When I first started freelancing, many of my friends predicted that I’d get tired of it sooner rather than later, and go back to looking for a full-time job. Anything is possible, I suppose, but after a year and a half of being a full-time freelancer, I feel safe in saying the experiment is a success, even if someone offers me a benefited 30 hour a week position as a cheese taster, and I decide to pack it in.
For this round of advice you didn’t ask for, but might need, I thought I’d concentrate on the stuff that I didn’t know until I’d been freelancing for a while. Such as…
1. You probably need to get up earlier than you think. I’ve said this before, but it’s worth repeating: it’s easier to get stuff done in the morning, especially if your clients are in New York and aren’t rolling in til 10 a.m. I have mornings where the only real work I get done all day is before 11. The rest of the day gets eaten by meetings and impromptu phone discussions.
2. Speaking of meetings, charge for those. I still have one or two legacy clients who get freebie meetings, but they tend to be a) really good, steady clients who pay well, b) not folks who’ll try to get me to agree to a twice-weekly seminar with their whole marketing department. Everyone else gets an hourly rate, as much to discourage unnecessary, unpaid chitchat as to make actual moneys.
3. But don’t be afraid to do some things for free. I know, I said before that you shouldn’t ever work for free, and I still stick by that most of the time. However, for good clients, I do tend to do a little extra, and I would still write the occasional free piece for a small blog network or site that I really, really loved. But that’s something you should do sparingly. I still wouldn’t write for free for a big, money-making site. If they have money to pay the sales staff, they have money to pay you, my friend.
4. How much should you charge? More than you think. I low-balled myself when I was first starting out, and it was a big mistake. If you’re going from a full-time job to freelancing, use your old salary as a rough guide. Figure out what your hourly rate would have been if you worked 40 hours a week (I know, I know) and use that as a starting point. Don’t forget that you also had things like benefits that didn’t show up on your check, but were part of your compensation. Charge more for things that are more complicated. Straight proofreading, for example, might be the cheapest thing on your list, but copyediting with photo research and SEO work would cost more.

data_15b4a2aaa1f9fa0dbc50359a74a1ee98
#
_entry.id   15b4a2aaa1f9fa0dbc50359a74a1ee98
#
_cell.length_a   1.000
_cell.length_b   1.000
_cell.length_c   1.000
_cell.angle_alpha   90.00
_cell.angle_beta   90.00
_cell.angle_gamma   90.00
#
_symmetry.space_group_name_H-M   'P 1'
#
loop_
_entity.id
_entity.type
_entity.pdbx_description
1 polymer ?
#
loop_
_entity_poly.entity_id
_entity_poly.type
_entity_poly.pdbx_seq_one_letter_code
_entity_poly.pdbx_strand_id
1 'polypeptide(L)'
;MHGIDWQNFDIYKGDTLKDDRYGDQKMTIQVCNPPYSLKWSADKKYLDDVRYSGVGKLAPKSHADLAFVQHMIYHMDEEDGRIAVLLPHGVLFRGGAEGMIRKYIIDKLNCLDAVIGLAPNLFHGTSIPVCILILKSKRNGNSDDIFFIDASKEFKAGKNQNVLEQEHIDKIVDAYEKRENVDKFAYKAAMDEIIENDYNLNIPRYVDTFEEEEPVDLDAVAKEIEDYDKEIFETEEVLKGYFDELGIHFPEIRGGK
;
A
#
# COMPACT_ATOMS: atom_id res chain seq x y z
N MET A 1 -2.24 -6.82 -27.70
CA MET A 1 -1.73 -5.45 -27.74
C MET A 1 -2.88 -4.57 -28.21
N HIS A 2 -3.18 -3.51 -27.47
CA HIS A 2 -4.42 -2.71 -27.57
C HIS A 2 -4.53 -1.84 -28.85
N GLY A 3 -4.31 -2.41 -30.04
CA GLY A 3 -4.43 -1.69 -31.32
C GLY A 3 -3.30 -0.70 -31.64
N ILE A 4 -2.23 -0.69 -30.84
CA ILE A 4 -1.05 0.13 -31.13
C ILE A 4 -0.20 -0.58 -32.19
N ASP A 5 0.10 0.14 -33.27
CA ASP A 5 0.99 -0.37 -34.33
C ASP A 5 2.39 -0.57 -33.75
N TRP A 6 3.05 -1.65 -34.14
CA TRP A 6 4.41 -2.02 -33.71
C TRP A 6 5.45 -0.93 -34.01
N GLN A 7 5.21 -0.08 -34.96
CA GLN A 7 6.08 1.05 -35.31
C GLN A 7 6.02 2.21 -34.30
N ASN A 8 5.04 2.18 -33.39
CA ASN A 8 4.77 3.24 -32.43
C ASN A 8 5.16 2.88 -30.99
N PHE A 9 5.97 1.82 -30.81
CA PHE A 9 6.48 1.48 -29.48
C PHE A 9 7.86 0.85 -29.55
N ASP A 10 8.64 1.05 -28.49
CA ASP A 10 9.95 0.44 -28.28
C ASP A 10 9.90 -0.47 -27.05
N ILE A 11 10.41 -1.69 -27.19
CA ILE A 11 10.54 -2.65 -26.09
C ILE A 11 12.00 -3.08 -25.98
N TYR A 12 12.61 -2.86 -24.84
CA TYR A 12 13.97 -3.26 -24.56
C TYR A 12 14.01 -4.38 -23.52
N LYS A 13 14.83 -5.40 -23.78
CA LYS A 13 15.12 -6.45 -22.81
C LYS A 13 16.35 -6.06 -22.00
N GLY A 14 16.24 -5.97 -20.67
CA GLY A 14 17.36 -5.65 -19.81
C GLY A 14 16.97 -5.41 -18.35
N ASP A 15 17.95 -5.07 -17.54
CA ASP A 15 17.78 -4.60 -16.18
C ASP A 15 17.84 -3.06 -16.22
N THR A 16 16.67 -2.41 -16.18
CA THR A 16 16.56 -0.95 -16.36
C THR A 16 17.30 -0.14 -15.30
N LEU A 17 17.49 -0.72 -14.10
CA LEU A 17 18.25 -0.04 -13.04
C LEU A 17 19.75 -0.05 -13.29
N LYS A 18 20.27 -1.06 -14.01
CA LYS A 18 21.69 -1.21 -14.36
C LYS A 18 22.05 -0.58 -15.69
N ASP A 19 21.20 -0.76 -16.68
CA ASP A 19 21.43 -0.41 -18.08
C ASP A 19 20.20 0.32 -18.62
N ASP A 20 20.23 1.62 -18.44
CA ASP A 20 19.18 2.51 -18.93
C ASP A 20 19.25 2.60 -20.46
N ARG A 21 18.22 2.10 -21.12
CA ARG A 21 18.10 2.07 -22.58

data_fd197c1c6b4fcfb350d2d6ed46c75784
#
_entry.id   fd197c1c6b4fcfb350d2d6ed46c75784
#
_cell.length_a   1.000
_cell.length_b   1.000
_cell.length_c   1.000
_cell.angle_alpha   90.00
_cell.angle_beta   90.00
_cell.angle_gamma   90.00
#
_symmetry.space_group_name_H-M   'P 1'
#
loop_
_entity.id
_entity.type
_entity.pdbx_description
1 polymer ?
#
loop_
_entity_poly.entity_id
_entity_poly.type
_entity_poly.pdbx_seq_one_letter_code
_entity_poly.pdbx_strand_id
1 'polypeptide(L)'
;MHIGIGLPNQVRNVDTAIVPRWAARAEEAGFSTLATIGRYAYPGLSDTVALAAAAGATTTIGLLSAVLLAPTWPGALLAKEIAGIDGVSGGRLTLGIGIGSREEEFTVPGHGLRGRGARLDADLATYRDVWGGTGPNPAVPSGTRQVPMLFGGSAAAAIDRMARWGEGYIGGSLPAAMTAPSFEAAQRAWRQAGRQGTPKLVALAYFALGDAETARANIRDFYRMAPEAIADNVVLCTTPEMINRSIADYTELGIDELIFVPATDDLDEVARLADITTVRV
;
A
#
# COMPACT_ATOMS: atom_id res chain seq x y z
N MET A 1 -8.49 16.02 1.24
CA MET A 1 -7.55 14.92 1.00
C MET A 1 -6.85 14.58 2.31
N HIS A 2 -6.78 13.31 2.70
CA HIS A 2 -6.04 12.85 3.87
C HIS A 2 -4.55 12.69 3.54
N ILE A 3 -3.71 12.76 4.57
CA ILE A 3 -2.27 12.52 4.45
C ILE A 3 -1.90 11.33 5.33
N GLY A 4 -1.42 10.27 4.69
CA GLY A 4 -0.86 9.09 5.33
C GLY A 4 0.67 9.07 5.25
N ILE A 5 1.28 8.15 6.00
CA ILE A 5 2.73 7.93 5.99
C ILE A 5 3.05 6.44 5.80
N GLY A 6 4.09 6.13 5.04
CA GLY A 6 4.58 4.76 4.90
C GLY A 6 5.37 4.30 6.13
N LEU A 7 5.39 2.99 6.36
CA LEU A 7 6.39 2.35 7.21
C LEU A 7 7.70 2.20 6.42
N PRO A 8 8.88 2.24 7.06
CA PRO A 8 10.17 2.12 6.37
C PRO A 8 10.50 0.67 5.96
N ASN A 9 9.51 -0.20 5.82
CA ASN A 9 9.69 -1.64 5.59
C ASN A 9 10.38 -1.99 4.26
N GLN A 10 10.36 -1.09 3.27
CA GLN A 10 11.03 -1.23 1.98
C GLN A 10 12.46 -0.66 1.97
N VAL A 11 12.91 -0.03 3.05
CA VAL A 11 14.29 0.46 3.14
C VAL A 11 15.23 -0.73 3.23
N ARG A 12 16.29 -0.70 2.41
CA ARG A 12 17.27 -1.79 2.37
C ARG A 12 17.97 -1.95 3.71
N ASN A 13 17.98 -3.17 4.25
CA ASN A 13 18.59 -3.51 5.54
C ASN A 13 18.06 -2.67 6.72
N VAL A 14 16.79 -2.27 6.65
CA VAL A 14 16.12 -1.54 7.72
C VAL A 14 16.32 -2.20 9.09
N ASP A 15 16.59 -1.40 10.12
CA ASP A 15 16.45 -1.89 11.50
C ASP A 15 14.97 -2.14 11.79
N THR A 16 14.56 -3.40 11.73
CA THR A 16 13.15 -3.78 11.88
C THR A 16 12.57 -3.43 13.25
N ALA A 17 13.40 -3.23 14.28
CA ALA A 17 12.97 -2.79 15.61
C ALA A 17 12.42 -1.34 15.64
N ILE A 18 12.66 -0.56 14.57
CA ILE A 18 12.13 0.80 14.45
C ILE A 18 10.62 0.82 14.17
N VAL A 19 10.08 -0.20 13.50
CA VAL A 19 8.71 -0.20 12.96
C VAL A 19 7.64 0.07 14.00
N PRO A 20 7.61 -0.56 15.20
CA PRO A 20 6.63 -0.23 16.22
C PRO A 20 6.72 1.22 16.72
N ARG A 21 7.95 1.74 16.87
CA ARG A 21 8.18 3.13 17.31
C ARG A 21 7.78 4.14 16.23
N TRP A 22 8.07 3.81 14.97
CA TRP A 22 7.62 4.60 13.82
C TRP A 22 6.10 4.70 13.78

5. Make your contract as precise as possible. Spell out exactly what your duties are, as much as you can, so that you don’t have to have an argument about whether proofreading includes keyword research or whether phone meetings are free, etc. Build in notice for either party to back out of the deal, and specify when and how you’ll get paid.
6. Get business cards. To be totally honest with you, I haven’t exactly gotten around to doing that yet. I thought of it this morning, because I have networking event tonight, and I know I’ll wish I had them. Learn from my mistakes, people!
7. And speaking of networking, you don’t have to do stuff you hate. The thing I’m going to tonight is basically a bunch of old friends and coworkers talking over beer, which is one of my favorite things anyway. If you hate leaving your house, though, you totally don’t have to, and don’t let anyone tell you otherwise. Buff up your LinkedIn account, and stay home. I got four gigs when I started out freelancing without ever leaving my desk.
8. Ask for help. The way I got those gigs, mentioned above, was by announcing to my Facebook network that I was looking for writing and editing work. If you’re the sort of person who would rather get gangrene that tell everyone else on a hiking trip that you seem to have injured your leg (a.k.a. No. 8 on my list of Ways I Might Actually Die) this will seem like begging. It’s not. (I promise.) You’re just letting people know you want to work. If they have stuff that needs doing, they’ll be happy to hear about it.
9. Take weekends. Another one I’m bad at. But in general, I’d advise people not to take so much work that they regularly work on the weekends. If you can’t afford to take less, look at your rates again or look at your time management. Sometimes, life intervenes, of course. Right now, I’ve got physical therapy twice a week, and because it’s in another borough, I lose about six hours of work time. So I often work weekends. One thing I don’t do, though, is accept gigs where I’m expected to work on the weekend. Unless you need an off shift, because of child care, for example, I’d really recommend not getting into the habit of working on Saturday and Sunday. You’ll be more productive if you get time off.
10. Don’t threaten to sue, especially if you’re not going to follow through. I know a few freelancers who’ve gotten stiffed on a job, and have immediately gone to lawyer land. Avoid this as much as possible. Although getting actual, legal advice is never a bad idea, you want to avoid escalating things by threatening legal action, at least until you have no other choice. This is partly because it annoys people, and sometimes slows things down further, and partly because, in reality, you’re probably not going to sue unless someone owes you a ton (like, an actual metric ton) of money. Big companies know that they have a legal department and you, at best, have a lawyer. Try everything you can to resolve the issue without letting it get to that point. It’ll feel like the cold war, but it’s worth it, just to keep your profits from getting eaten up by legal fees. So far, fingers crossed, I’ve managed to get paid for every gig. (Albeit, sometimes very, very late.)
Image: Refracted Moments/Flickr